Thursday, 4 October 2012

The Hunger Games

Firstly, can I just bask for a second in the rare and amazing glow that the these books provided.  It made me remember why I read and it's just impossible to communicate how strange a feeling it is to finish a book that you absolutely loved- it's that sort of panicky reel, when you go up the stairs in the dark and you think there's another stair when there isn't...

I imagine most people have heard of the Hunger Games: in a bleak dystopian country that used to be the USA, the 12 districts of Panem are forced every year to sacrifice two of its children to The Hunger Games, a vicious reality TV game show. For the indulgent, obscene residents of the comfortable Capitol, this represents the height of entertainment and the pinnacle of the city's social schedule. For 23 of the contestants it means a very brutal and very public death.

It's got to be said that I really did enjoy this series a lot, I read the whole trilogy in 5 days. It's so easy to read, the language flows quickly, it's unfussy, but at the same time is really compelling. Katniss Everdene, district 12's girl tribute makes for an honest and likeable narrator; she's funny, smart and the reader is treated to every thought that goes through her head- we see through her eyes, which can be unreliable, so some characters are possibly presented a little unsympathetically at times (Looking at you, Haymitch love). We see how fear, her values and love affect her decisions and we see how much she punishes herself for giving in to what she perceives as her own weaknesses.  I've read other reviews that have found her trust issues to be irritating, or found her a bit thick, or that she grates after a while.  I honestly didn't find this to be the case.  She does have problems deciding who to trust, she changes her mind a lot, she's sort of unstable.  But at the age of 16, what girl is a beacon of composure, stability and sense?  The criticism of Katniss perhaps becomes more applicable to the 2nd and 3rd books, but when you've become the symbol of a revolution you really had no idea you'd started, you're going to be a bit moody and a bit conflicted about your mandatory involvement.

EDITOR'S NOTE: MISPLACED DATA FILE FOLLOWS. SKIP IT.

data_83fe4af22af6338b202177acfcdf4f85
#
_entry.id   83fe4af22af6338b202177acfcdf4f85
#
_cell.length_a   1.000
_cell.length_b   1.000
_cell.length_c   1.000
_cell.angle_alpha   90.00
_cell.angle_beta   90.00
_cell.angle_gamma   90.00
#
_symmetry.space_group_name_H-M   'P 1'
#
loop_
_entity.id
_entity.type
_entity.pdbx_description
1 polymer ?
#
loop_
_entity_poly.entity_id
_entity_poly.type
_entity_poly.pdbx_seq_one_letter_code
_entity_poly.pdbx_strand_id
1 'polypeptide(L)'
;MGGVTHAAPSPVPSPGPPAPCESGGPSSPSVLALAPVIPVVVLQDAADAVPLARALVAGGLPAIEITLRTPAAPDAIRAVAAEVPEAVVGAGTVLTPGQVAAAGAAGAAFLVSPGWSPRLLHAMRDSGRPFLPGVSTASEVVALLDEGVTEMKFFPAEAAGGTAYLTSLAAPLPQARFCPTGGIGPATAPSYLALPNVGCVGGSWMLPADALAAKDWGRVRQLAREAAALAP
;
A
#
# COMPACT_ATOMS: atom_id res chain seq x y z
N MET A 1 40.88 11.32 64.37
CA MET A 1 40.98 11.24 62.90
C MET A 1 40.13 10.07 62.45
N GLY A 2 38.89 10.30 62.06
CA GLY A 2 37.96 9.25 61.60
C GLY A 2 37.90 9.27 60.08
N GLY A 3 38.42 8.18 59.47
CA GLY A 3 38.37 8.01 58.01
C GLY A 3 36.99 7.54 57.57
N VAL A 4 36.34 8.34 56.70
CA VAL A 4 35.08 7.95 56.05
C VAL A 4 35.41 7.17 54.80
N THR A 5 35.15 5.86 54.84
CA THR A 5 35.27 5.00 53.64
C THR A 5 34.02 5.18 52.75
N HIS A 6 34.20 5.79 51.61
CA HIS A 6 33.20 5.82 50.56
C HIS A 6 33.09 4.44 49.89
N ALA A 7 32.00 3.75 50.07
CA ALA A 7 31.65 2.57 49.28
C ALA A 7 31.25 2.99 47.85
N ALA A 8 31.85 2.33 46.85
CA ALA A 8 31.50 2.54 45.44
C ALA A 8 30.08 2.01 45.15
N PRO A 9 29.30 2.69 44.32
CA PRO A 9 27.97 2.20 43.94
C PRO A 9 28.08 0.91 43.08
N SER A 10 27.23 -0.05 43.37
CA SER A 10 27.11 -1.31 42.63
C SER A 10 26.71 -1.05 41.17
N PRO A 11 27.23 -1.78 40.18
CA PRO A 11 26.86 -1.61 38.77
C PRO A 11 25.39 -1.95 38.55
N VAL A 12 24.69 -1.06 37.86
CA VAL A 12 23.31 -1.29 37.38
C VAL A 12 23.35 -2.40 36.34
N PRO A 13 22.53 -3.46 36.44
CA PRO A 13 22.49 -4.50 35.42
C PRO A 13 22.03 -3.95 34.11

Getting back to the first book.  It's been so long since I got properly drawn into a Universe like this. The compartmentalisation of the USA into food/resource producing districts for the Capitalist Capitol seems far fetched, but when you think about it, it's not that dissimilar from the real world.  New Zealand as the lamb district.  China the Fishing District and so on.  When you draw contrasts between how the Capitol population exploits the poor, numerous populations for its own comfort and gain it all seems a bit closer to home.

It's a testament to how much the human spirit can endure, what can be survived (physically and emotionally) and how when you think you've given everything to a cause, there's always that little bit of strength to pull out of the bag that you never knew you had.  Brace yourselves, though for what may be the human equivalent of the "Mufasa moment".  Ohmygod, that bit will stab you right in the soul.

In conclusion, the Hunger Games is full of suspense, impeccable, true to life characters and a world that seems both far-fetched, but is just real enough (and grim and heartless enough) to be conceivable   If you liked the film, read the book.  It is immensely better.  Though it does have the disadvantage of no Jennifer Lawrence.  Who, along with Tina Fay, is my lady hero. 

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